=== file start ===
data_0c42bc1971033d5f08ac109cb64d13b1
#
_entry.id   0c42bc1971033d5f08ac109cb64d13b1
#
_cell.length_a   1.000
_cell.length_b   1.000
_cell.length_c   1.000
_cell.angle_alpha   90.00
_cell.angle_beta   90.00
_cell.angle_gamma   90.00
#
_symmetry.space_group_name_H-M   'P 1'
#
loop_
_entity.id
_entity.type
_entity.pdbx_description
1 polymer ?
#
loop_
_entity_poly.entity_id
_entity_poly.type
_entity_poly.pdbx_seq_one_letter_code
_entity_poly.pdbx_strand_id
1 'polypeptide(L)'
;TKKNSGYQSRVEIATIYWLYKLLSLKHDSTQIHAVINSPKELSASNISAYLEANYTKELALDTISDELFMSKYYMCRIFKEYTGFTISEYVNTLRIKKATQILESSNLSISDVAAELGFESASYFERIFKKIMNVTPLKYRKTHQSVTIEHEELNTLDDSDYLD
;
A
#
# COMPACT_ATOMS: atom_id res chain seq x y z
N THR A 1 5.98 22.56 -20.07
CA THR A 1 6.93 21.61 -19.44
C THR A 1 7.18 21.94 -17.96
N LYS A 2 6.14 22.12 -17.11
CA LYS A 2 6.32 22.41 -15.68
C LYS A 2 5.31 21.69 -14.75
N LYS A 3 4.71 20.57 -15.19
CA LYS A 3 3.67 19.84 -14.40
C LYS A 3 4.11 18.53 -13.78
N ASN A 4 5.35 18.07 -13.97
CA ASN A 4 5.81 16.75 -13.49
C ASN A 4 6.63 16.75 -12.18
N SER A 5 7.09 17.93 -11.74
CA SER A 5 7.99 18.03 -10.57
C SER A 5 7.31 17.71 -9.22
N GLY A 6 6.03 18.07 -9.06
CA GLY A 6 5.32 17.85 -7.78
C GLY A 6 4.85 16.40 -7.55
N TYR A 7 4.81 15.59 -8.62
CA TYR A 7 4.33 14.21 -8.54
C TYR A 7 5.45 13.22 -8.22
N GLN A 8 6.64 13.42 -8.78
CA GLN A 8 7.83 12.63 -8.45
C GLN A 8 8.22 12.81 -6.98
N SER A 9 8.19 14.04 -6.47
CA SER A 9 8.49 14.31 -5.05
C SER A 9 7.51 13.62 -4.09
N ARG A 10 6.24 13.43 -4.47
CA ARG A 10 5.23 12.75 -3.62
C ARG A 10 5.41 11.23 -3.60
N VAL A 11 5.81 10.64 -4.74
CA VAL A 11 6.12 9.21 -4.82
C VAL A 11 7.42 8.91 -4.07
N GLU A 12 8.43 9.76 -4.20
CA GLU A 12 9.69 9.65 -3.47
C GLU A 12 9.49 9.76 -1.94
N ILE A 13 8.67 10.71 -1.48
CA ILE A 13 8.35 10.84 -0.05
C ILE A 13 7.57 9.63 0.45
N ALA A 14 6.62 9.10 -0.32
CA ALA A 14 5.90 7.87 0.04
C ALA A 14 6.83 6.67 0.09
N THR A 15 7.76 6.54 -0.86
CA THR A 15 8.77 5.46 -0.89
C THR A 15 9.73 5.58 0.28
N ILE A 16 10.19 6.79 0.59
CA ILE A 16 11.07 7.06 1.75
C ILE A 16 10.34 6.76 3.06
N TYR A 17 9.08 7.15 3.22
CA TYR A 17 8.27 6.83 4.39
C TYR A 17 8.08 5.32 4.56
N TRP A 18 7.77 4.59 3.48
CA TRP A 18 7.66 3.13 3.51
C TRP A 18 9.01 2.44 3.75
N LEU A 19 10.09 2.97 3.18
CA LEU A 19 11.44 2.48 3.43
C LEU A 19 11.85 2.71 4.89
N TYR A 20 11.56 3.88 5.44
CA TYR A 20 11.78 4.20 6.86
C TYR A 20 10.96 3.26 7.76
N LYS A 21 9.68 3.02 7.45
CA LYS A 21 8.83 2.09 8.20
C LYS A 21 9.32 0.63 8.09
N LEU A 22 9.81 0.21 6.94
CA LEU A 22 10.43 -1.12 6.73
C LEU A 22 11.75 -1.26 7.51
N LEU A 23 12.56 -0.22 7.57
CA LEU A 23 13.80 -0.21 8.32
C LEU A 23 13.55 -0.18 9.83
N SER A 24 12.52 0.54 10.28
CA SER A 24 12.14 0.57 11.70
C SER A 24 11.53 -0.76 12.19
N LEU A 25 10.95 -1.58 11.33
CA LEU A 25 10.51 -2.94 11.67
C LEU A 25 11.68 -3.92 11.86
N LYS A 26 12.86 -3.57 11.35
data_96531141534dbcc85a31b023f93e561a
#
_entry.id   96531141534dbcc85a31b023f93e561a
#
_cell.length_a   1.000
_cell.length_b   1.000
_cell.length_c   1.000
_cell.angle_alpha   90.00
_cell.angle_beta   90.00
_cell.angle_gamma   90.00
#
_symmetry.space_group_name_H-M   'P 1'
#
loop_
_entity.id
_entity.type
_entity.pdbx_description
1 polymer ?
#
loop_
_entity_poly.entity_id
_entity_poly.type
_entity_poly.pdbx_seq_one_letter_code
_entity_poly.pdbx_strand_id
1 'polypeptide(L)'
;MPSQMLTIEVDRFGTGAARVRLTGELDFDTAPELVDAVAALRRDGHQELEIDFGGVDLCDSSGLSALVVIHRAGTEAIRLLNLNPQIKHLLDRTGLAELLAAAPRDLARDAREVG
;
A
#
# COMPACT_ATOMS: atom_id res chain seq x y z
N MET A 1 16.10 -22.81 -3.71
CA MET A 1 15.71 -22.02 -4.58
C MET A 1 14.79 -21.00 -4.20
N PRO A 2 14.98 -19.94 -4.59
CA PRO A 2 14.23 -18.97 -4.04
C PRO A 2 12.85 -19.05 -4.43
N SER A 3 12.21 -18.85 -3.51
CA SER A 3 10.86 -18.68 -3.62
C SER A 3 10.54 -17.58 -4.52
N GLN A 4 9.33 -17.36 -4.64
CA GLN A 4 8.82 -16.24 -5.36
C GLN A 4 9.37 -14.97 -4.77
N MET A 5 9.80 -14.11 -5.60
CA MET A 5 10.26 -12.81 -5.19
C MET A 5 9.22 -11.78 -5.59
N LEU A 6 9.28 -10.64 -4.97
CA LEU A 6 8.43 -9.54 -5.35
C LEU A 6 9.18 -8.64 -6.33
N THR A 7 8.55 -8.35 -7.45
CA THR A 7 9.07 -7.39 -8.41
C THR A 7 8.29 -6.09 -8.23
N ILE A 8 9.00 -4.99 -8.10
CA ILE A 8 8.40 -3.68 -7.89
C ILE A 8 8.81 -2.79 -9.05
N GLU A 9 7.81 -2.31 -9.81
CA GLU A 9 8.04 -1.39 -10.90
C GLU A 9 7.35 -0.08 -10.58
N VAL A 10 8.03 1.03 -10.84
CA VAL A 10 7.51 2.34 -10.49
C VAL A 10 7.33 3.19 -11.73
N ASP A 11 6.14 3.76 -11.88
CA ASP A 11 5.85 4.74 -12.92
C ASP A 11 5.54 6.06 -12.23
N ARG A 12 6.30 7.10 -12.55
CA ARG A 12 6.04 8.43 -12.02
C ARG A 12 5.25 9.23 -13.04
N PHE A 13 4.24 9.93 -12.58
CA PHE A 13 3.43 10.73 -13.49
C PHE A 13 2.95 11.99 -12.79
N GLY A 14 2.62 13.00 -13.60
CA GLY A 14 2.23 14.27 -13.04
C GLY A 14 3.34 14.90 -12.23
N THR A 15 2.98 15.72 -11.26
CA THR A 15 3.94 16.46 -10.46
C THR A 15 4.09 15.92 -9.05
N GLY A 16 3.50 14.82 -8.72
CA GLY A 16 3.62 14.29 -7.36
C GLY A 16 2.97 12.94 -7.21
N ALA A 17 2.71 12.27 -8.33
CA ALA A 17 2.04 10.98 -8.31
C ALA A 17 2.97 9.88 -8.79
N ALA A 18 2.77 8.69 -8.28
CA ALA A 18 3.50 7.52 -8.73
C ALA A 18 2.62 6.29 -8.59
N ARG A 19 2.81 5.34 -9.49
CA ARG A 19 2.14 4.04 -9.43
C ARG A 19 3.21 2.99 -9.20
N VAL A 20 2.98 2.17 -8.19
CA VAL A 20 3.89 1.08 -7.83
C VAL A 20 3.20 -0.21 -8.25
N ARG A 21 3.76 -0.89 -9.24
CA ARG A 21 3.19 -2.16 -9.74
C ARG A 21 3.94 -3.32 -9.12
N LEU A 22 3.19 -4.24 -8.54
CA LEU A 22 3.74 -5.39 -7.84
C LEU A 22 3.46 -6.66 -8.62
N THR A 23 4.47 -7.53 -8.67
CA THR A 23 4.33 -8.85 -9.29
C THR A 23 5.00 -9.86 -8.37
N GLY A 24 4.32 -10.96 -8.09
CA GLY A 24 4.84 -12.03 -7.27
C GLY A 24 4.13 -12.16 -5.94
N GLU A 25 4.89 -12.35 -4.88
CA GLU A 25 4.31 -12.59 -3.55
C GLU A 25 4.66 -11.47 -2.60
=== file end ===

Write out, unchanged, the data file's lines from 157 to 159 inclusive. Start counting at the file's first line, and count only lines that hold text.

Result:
C THR A 7 8.29 -6.09 -8.23
N ILE A 8 9.00 -4.99 -8.10
CA ILE A 8 8.40 -3.68 -7.89